The guy to the right of the split screen is Dr. Tariq Shendub from Beirut, professor of International Law

He said that in 2000, the UN passed a treaty against the smuggling of humans, and against the international trafficking of humans. That was probably a good treaty to pass; but it legislates against the maneuvers through which illegal immigrants try to transplant themselves.

On the other hand, the treaty also stipulates that countries should treat their refugees and illegal immigrants in a humane way, because, as Dr. Tariq puts it, no one leaves their countries unless they are forced to do so, because of wars, or from trying to find a better life. Also, countries should not treat their refugees and illegal immigrants as criminals, unless they actually commit a crime there. And finally, the only criminal investigations should be targeted not at the refugees/immigrants themselves, but at the underground networks that arrange the smuggling and the trafficking.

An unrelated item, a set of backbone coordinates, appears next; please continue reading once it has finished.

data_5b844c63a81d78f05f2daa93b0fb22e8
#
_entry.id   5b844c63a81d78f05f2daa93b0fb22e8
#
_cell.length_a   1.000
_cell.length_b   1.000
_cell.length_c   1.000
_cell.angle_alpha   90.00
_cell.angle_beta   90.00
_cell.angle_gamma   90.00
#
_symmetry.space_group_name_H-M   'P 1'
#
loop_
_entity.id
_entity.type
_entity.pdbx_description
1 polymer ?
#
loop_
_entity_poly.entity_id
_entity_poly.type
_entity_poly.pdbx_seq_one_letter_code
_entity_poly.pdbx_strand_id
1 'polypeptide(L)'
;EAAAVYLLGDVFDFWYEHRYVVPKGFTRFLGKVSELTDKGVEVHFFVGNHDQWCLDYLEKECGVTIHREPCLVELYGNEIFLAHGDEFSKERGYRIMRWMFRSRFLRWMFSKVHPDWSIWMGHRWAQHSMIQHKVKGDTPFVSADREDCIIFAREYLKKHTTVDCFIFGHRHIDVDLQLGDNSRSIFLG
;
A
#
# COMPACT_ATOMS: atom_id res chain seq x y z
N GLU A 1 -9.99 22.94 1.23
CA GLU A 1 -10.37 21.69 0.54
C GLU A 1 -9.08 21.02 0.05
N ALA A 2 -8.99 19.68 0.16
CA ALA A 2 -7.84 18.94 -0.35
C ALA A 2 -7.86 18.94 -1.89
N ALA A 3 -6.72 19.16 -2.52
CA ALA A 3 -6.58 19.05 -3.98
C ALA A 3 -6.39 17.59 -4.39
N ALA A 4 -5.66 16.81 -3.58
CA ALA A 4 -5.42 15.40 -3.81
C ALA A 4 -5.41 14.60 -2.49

Then it was Mr. Osaam's turn again. He said that in spite of the United Nations treaty, immigrants get treated with less and less humanity. The sole example he gave was: the treatment in the US of immigrants from Mexico and further south. But since he is Arab, I really think he ought to have given an example of Arab countries treating immigrants and refugees poorly.

He mentioned Frontex. I've never heard of that before. Apparently, they are the border guards for the European Union. Mr. Osaam said: the budget of Frontex has shrunk from €118 million to €85 million over the last three years. In order to get more money, according to Mr. Osaam, Frontex exaggerates various crises to make out that they need much more monetary support. All this feeds into more and more scapegoating of immigrants.